Do You have A Plan? Pt 2

This blog is the second of a 6-part series of blogs.

How many organizations out there know what is on their configuration baselines? What does it look like? How many information system (IS) types are on it? What about their patch level? All those questions are valid. If you cannot readily access the answers to those questions upon request, you may have a configuration management issue.

What is Configuration Management? A system of processes for establishing and maintaining consistency of your (IS) or network.

What is Baseline Configuration? A document, formally reviewed and agreed-upon set of specifications for IS or configuration items within those systems. Baseline configurations serve as a basis for future builds, releases, and/or changes to IS. Baseline configurations include information about the IS components, network topology, and logical placement of those components within the system architecture.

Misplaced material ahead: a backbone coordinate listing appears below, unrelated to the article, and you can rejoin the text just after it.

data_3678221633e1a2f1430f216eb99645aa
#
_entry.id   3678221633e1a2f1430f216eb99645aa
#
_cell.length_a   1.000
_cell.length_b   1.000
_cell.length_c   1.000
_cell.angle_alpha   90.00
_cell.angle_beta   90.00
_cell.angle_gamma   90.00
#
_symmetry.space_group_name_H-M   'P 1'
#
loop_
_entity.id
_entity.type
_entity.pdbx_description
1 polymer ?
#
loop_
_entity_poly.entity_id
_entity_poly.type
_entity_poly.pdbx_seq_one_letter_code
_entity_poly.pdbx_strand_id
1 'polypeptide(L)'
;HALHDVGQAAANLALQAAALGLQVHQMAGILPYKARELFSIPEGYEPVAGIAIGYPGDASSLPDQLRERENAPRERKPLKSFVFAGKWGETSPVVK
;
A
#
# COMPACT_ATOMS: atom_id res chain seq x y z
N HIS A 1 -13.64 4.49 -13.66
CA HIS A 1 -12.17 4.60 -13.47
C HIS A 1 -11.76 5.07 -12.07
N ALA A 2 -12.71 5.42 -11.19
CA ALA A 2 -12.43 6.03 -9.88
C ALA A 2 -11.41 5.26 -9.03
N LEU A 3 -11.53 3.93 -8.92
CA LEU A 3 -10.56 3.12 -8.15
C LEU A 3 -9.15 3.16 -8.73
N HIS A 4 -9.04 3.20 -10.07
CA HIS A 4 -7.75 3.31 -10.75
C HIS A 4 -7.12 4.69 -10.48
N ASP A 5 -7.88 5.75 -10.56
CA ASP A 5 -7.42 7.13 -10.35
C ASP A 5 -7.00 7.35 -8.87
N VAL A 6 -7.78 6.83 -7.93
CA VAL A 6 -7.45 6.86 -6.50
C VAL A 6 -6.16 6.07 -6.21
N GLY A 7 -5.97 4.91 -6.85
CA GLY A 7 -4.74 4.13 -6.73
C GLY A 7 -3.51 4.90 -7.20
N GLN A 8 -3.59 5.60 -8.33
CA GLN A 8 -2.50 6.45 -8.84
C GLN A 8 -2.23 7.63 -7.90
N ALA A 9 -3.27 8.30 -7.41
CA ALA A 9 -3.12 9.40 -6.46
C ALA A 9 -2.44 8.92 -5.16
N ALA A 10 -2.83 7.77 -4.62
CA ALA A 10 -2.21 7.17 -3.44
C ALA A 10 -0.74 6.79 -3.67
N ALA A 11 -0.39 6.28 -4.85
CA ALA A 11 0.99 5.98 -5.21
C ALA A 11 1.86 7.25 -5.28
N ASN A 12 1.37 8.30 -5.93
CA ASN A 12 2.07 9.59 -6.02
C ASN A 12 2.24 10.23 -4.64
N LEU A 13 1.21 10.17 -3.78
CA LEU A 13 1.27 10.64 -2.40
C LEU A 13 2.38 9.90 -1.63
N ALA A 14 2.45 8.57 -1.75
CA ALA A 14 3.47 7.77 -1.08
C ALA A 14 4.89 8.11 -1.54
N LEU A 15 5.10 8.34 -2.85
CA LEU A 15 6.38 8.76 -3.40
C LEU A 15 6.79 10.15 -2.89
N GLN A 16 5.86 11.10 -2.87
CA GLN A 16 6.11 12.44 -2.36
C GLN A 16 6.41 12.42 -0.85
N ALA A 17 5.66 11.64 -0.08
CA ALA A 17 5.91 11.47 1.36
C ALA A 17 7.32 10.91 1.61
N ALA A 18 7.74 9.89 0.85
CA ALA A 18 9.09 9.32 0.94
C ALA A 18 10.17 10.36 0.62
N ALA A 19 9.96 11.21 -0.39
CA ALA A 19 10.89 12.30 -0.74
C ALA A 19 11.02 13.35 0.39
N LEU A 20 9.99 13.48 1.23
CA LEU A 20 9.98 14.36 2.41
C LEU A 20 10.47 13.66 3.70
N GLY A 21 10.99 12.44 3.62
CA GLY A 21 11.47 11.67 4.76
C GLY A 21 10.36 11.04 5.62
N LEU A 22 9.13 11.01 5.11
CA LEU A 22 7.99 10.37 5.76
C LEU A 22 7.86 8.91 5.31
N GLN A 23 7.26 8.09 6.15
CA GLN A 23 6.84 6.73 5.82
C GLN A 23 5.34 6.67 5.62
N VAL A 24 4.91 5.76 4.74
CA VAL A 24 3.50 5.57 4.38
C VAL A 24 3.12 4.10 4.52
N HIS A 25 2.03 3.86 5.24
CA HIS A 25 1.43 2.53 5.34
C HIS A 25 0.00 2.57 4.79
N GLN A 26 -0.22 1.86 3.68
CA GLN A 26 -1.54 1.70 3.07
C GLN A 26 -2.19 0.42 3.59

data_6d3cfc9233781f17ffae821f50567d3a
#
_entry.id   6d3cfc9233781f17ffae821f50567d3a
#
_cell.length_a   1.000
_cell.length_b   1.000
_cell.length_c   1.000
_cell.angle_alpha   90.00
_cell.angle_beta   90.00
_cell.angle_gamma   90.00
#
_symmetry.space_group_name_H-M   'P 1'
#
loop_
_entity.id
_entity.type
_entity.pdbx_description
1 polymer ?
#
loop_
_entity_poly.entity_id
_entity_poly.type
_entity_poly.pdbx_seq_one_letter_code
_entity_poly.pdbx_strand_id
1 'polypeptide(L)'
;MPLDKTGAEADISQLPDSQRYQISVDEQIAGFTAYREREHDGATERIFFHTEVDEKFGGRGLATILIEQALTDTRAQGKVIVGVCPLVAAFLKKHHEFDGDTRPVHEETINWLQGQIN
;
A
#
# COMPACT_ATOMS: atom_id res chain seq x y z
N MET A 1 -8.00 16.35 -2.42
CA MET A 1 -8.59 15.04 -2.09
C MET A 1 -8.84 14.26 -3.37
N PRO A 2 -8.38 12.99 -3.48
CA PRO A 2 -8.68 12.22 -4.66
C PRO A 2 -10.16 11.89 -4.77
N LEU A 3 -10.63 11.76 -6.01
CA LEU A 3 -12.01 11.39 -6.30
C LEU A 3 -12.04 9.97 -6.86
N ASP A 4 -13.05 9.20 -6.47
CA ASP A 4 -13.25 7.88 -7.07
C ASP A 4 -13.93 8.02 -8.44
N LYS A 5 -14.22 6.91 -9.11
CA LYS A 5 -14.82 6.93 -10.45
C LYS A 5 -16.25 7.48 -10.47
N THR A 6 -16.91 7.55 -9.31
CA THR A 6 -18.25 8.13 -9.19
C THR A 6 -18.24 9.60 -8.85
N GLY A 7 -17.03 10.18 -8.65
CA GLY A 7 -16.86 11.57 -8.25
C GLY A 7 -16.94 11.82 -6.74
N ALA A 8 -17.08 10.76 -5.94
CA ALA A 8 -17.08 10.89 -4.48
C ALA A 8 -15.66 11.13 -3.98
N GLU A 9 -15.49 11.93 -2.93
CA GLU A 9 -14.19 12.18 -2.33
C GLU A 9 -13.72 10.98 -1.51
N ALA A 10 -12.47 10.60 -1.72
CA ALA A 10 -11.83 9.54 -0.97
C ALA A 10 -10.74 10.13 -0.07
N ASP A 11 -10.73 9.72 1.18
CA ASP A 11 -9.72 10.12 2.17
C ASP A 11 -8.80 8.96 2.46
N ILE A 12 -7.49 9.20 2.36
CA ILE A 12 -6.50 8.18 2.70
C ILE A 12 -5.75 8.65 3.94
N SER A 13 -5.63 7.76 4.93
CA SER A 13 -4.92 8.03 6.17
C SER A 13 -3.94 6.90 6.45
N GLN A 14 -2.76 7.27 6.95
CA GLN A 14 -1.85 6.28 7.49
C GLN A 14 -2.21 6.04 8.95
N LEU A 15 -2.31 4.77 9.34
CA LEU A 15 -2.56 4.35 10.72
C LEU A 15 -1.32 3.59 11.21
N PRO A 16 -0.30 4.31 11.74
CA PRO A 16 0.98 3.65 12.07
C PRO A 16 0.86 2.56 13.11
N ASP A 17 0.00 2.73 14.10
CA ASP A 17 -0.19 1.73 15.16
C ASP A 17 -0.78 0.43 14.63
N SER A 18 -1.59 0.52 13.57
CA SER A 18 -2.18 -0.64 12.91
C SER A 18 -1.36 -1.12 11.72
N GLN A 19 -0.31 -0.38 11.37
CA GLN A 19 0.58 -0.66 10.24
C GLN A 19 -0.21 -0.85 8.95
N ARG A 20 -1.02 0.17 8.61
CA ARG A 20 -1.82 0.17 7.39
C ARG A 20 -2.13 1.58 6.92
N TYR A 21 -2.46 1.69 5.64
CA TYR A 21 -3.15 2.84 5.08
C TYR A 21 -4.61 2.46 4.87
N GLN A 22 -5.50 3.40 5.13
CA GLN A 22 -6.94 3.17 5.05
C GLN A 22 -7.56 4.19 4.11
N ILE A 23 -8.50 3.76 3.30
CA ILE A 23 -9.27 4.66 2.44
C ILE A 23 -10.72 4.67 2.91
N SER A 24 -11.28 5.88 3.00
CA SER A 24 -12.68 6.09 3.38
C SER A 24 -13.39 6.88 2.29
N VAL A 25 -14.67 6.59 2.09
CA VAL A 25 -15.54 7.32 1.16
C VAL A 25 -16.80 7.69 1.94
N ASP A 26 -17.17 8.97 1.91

Every organization should have a Configuration Management Plan that documents and implements a configuration management plan for the IS. The Plan should:

  • Address roles, responsibilities, and configuration management processes and procedures;
  • Establish a process for identifying configuration items and for managing the configuration of the configuration items;
  • Defines the configuration items for the IS and places the configuration items under configuration management
  • Protect the configuration management plan from unauthorized disclosure and modification
  • Describe how to move changes through change management processes, how to update configuration settings and baselines, how to maintain IS component inventories, how to control development, test, and operational environments, and how to develop, release, and update key documents

 What if I want/need to alter the Configuration? Do so. However, follow the plan in place. Make changes after you’ve done the following:

  • Documented proposed changes
  • Reviewed proposed changes to the IS and approve or disapprove changes with sole consideration for security impact analyses
  • Document configuration change decisions associated with the IS

After you’ve implemented the change:

  • Retain records/documented proposed change of configuration-controlled change for a minimum of one (1) year
  • Audit and review activities associated with configuration-controlled changes to the IS

Should your organization need support developing a Configuration Management plan or want an external assessment of your Cybersecurity/IT security posture, contact us. We are here to help!

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